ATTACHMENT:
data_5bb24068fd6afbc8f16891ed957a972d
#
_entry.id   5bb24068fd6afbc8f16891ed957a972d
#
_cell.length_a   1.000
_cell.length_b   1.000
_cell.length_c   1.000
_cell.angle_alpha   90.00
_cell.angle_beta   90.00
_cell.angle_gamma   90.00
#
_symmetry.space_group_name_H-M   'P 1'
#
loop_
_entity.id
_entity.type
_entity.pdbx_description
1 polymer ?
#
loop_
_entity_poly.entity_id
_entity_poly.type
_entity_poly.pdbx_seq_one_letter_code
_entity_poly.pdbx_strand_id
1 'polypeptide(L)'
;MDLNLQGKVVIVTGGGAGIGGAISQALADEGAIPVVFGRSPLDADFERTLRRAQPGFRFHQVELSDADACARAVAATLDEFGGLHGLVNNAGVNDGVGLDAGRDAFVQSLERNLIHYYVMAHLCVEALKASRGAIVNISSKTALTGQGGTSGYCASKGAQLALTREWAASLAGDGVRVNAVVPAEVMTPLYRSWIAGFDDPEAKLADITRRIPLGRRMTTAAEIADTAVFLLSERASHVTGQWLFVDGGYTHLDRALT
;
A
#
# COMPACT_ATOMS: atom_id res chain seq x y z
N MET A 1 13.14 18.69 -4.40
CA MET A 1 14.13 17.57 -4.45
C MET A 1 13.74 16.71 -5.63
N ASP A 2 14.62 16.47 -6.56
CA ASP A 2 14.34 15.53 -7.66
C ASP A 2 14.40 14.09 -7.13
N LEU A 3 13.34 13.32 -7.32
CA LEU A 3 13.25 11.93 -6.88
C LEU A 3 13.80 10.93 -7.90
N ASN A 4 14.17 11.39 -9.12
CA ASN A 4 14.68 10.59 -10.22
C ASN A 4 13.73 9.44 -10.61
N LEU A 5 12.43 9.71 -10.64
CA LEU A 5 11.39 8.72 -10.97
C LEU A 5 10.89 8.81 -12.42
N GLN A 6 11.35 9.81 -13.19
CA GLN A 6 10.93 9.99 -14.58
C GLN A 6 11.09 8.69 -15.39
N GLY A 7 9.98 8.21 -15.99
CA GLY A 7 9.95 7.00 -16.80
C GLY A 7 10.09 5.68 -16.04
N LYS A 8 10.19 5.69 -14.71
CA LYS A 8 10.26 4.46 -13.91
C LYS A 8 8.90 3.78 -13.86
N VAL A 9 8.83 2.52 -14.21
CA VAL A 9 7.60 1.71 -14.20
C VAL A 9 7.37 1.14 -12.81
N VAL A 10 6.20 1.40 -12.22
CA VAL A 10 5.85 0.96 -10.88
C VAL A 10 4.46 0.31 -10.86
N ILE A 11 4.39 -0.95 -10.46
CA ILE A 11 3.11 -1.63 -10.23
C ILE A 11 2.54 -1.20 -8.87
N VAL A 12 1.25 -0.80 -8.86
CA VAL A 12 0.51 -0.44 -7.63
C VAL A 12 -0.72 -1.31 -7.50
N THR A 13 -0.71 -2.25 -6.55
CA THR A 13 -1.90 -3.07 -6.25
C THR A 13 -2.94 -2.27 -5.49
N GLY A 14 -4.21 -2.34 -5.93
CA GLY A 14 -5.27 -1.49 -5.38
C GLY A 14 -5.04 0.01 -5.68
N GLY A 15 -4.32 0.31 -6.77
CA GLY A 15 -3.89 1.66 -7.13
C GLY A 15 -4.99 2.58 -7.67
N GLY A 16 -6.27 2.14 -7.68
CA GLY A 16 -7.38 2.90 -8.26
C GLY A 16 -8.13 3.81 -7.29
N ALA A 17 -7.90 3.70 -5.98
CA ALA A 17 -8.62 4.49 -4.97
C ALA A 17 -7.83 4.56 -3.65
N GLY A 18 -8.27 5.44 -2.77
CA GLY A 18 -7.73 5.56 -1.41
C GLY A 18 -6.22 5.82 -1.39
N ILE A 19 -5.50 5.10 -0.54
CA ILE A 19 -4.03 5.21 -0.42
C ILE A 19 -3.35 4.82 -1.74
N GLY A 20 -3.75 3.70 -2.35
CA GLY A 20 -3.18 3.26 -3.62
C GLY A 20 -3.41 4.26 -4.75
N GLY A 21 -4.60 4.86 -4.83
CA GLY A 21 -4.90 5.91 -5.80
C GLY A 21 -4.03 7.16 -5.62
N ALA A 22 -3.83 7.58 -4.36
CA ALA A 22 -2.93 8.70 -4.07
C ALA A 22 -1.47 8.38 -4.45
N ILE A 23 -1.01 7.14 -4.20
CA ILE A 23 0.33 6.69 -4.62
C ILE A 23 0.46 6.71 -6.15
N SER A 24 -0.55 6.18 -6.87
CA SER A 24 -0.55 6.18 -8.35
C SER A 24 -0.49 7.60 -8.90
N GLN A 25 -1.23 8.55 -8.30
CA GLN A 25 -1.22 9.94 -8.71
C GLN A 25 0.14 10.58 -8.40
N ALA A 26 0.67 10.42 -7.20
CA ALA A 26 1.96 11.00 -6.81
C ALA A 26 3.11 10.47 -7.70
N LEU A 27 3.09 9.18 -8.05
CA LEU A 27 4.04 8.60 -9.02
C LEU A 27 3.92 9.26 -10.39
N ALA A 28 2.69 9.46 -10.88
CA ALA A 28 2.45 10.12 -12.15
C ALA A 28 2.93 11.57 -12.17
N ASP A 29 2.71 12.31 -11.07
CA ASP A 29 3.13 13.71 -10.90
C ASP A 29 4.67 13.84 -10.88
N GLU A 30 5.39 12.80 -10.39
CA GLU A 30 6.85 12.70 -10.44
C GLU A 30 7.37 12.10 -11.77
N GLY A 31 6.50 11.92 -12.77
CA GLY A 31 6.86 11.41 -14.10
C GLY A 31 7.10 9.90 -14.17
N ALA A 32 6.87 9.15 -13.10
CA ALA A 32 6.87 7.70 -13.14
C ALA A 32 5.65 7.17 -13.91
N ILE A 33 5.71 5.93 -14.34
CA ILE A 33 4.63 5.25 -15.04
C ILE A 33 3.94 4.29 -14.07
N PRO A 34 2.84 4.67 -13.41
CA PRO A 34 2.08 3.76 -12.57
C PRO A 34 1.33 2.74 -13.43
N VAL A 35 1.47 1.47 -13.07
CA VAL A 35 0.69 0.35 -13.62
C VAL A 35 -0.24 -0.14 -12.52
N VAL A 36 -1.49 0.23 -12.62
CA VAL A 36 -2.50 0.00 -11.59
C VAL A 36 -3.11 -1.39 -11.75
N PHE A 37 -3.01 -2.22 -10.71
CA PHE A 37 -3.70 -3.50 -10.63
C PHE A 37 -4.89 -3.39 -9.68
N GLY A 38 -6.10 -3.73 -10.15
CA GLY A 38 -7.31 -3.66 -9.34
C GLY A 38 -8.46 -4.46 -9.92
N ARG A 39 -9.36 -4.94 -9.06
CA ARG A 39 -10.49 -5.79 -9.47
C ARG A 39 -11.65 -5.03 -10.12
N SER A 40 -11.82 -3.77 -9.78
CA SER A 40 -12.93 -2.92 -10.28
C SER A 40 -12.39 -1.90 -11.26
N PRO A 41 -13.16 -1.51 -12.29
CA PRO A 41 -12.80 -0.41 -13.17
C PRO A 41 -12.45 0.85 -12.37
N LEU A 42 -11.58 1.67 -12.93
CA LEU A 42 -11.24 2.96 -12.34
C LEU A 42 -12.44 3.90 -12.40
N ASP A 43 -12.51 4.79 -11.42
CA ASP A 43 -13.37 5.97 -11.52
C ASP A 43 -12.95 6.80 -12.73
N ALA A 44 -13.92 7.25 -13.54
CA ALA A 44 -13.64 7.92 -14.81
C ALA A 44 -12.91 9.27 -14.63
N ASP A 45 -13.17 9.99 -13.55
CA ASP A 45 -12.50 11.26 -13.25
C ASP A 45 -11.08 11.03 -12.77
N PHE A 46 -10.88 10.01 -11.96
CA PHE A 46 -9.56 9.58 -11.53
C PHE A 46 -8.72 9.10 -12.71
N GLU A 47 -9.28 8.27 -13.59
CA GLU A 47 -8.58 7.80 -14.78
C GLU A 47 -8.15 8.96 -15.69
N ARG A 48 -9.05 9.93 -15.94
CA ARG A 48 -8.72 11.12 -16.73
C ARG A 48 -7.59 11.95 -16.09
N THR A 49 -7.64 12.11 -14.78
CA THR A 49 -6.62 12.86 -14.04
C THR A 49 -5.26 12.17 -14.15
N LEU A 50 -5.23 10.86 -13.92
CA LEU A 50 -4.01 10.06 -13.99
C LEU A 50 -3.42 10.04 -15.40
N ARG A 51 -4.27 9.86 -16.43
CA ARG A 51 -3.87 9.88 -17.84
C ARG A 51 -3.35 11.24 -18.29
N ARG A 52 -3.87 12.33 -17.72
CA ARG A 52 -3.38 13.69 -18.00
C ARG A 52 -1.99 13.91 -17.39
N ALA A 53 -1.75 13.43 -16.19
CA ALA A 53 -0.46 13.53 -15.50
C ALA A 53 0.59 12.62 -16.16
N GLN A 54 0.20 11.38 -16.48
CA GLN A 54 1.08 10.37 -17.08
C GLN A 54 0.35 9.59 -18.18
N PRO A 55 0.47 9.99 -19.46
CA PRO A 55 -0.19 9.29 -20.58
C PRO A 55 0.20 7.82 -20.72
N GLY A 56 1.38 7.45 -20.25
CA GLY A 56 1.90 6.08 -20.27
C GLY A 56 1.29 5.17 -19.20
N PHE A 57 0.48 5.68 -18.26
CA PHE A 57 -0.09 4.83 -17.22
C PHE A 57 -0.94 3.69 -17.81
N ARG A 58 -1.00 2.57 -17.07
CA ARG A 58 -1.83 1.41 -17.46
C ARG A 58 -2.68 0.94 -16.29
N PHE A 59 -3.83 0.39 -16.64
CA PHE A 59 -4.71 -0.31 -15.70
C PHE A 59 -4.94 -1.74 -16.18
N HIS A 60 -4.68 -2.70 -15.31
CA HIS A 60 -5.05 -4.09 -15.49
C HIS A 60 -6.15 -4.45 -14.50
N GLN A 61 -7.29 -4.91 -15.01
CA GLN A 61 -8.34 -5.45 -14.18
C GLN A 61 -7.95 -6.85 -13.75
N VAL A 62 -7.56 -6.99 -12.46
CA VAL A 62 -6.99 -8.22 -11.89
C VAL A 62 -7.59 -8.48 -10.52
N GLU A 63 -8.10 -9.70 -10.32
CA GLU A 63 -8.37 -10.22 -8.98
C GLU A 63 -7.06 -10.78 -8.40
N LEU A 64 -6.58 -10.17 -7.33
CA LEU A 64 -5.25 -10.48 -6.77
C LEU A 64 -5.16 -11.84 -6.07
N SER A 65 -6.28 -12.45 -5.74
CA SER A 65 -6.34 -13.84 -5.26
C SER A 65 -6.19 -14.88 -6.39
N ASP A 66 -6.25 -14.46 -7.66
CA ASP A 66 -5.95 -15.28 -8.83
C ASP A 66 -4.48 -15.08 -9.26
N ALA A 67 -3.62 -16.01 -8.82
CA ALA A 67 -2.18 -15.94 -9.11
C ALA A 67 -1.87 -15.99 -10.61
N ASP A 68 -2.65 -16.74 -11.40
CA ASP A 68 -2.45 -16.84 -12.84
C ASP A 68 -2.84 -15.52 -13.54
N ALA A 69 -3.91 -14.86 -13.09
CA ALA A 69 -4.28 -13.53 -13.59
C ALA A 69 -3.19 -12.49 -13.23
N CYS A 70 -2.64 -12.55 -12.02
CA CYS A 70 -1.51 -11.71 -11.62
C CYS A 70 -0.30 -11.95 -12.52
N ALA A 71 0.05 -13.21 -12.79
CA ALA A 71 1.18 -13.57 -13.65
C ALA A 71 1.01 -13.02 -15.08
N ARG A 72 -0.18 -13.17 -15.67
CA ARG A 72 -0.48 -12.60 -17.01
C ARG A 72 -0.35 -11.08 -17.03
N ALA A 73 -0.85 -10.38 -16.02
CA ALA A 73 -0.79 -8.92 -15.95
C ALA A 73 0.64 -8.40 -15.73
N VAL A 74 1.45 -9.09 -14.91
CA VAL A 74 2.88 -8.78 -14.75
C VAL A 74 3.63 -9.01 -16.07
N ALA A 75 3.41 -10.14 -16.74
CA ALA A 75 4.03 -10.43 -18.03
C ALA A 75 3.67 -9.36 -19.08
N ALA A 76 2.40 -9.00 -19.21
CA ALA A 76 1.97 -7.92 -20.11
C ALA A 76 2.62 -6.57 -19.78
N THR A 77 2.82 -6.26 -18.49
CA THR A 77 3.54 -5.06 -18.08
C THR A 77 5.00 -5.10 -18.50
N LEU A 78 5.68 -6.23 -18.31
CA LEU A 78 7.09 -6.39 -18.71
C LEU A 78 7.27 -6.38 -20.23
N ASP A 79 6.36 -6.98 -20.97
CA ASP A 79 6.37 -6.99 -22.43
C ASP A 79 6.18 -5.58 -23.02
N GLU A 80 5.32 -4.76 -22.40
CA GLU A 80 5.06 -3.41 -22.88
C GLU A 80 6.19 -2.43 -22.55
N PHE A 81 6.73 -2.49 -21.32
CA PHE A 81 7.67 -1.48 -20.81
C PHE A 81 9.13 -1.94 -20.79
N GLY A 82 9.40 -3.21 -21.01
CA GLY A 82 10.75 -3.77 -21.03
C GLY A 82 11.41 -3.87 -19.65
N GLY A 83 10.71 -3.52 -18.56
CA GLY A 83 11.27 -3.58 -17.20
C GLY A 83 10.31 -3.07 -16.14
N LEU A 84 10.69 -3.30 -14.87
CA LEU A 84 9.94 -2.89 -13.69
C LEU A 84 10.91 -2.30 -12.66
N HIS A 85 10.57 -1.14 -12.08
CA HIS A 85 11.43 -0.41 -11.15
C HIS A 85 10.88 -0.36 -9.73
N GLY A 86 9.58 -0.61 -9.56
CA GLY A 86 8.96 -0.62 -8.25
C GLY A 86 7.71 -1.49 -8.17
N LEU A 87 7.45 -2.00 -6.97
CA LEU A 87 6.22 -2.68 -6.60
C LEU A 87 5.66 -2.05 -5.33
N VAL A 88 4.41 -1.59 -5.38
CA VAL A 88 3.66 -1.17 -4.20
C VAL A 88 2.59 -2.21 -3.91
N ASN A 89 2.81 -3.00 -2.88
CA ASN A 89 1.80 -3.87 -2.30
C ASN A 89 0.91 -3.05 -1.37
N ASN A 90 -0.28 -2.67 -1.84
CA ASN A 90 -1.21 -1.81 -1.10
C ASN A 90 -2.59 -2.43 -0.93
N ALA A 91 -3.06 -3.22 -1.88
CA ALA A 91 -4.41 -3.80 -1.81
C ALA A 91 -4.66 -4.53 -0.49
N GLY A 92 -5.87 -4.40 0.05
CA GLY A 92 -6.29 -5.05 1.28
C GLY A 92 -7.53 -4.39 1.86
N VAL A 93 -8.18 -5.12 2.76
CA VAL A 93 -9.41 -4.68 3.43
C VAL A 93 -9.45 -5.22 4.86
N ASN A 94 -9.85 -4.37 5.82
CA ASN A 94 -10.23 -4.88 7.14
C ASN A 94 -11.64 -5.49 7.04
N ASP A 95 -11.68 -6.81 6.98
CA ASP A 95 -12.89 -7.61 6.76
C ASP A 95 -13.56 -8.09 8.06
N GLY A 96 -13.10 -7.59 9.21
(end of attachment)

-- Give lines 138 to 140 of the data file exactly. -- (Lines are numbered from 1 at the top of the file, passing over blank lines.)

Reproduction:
C VAL A 36 -3.11 -1.39 -11.75
N PHE A 37 -3.01 -2.22 -10.71
CA PHE A 37 -3.70 -3.50 -10.63